You did more than compile Alex’s work. You also took the time to round up reflections from family and friends. Why was this important to you?
The reflections from Alex’s friends and teachers add to my understanding of my son. I’m not the only one that feels this way. . . . When one of his friends read Alex’s manuscript, she commented that it explained some things about Alex that she didn’t know.
I have to admit that the timing of asking for reflections couldn’t have been worse. I asked during the holiday season. I cajoled and set deadlines to try to publish his book by Alex’s 30th birthday.
But I wasn’t thinking of the emotions that I was asking them to relive. It was my project at that time. I finally realized how selfish that was and extended the deadlines to “whenever and whatever.” After the printing deadline passed his 30th birthday, I relaxed. I decided to wait even longer to gather reflections from more people.
I’m so glad I waited. Their reflections have become the heart of Alex’s book. To me, gaining understanding may be the bigger purpose of This Is Me.
The content isn’t the only thing that is meaningful. Tell us about the book cover.
Every element represents Alex. The title is a line from one of his poems. It’s bold and direct, like he was. Then we narrowed the cover image to several that we liked, and we went with one in which his face is half-hidden, like Alex was. He was private. The geometric design in the background is from one of his drawings.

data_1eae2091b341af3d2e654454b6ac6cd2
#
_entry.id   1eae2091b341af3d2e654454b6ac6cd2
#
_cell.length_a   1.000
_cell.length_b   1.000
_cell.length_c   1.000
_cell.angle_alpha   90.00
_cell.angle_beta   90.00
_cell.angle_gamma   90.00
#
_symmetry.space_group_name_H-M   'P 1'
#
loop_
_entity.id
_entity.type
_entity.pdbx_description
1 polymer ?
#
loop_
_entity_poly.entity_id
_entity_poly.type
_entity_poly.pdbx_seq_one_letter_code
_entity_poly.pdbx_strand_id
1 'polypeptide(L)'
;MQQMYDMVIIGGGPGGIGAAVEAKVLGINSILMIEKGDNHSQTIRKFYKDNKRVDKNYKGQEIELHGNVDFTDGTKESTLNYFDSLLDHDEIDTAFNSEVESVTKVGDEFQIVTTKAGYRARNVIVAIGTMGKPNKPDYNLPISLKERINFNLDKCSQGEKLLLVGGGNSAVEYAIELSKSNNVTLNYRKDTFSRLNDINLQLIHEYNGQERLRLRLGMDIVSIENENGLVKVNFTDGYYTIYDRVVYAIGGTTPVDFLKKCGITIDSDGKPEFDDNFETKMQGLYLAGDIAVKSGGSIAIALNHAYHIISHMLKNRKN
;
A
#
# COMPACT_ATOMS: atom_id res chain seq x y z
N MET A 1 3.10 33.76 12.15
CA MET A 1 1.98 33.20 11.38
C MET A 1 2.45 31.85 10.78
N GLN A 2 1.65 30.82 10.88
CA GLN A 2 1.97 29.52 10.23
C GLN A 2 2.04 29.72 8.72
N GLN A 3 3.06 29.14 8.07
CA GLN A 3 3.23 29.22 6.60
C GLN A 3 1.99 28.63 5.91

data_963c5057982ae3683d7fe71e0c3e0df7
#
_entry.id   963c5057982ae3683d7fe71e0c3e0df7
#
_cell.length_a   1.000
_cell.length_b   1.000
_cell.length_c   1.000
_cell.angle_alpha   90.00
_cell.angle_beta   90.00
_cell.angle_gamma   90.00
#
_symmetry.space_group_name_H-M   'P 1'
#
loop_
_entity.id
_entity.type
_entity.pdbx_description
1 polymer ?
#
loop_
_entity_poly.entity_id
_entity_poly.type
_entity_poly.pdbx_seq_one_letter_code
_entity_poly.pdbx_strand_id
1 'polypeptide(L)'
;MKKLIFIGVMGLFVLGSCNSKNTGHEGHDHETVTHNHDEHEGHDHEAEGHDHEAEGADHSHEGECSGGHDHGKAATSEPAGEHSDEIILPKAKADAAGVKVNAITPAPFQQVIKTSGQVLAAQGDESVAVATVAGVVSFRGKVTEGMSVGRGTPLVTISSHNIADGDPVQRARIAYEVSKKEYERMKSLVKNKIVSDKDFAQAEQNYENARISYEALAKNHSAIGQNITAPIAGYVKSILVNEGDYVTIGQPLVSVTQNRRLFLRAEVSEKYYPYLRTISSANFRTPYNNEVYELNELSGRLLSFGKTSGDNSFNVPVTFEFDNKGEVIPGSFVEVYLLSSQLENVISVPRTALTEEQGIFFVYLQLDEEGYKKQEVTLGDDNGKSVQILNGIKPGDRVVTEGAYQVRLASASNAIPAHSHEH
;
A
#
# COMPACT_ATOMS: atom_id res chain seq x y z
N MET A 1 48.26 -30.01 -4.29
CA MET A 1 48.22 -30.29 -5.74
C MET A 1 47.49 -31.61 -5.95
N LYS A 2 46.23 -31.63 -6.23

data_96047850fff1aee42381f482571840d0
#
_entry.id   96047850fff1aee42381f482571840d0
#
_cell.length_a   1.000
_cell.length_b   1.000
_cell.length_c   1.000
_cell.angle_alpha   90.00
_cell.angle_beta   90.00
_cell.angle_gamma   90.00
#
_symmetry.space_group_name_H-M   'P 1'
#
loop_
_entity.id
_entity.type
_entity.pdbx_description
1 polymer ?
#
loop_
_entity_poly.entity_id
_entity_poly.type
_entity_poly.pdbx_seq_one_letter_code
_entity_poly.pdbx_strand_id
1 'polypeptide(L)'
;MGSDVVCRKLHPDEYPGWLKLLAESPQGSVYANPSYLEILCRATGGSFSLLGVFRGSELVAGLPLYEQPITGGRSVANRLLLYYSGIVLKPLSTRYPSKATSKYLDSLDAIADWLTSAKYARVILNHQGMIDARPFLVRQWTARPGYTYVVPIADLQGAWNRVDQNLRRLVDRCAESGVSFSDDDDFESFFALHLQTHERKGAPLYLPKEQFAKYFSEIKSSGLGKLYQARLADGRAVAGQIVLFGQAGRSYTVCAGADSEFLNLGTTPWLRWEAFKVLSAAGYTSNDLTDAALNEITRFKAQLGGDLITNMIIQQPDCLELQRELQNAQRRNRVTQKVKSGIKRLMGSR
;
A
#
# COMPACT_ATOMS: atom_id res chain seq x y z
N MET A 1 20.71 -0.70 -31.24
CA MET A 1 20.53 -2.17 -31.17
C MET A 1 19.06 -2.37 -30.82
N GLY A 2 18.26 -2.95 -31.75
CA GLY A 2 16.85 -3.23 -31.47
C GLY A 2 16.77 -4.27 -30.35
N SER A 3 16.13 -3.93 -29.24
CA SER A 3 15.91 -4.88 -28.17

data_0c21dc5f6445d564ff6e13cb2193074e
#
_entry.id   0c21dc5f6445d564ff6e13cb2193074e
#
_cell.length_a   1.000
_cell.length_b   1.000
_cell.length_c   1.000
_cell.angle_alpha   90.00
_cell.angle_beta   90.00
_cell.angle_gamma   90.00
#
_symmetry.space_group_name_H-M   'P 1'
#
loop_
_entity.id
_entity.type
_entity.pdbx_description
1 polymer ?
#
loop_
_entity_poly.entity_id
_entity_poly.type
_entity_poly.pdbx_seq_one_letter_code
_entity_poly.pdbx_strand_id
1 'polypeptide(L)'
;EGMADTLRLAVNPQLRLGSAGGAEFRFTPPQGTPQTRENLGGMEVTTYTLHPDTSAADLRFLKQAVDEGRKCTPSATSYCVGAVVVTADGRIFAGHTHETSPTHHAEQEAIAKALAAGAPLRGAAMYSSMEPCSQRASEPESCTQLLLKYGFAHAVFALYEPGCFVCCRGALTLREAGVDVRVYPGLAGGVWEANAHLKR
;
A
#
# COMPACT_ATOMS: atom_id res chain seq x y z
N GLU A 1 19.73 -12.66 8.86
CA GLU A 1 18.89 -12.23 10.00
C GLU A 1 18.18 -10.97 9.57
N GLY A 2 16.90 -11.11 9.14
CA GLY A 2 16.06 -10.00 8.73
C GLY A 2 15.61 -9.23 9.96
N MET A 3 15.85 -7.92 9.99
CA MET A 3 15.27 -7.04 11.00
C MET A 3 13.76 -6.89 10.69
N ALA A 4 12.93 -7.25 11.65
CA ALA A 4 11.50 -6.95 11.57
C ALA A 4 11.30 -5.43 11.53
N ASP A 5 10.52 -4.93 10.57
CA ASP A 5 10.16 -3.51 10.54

The title is fitting for his work. In fact, much of Alex’s writings are dark, which made this project an emotional undertaking for everyone involved, especially for you. How did you cope?
Yes, there were many days that frustration and emotion took over.
I felt frustration over trying to make sense out of random writings and the timing of writings . . . and the never far-away emotions of what I could have done differently. The obvious pain he shows in the writings from 1997 to 2000 were the hardest to read, especially the apology note he wrote the night he died. It was also difficult to look at the photograph of him smoking a cigarette.
Even though 10 years have passed, these things bring back some old feelings like anger and disappointment. But I put them in the book because I wanted to be accurate. This was the real Alex.
Ultimately, I just kept going back to the last note Alex wrote to me: “Mom, I love you. Your son, Alex. Please be strong.”
It does take strength to publish, particularly a project like yours. Do you have any advice for others who are considering publishing a tribute to a family member or friend?
I don’t feel like I have any expertise to share. The universe just aligned for me. I had the good fortune to reconnect with Elizabeth White-Olson, the founder of WriteSpace, who opened her heart and home to me when I arrived with a 3” binder full of typed pages. She introduced me to Mark Dossert, an editor at Writespace. And then when I asked what the next step was, she showed me the Stellar Communications Houston website and said, “This one is not the least expensive route to take, but you and Alex would be in good hands.” It’s like I fell into a vat of chocolate.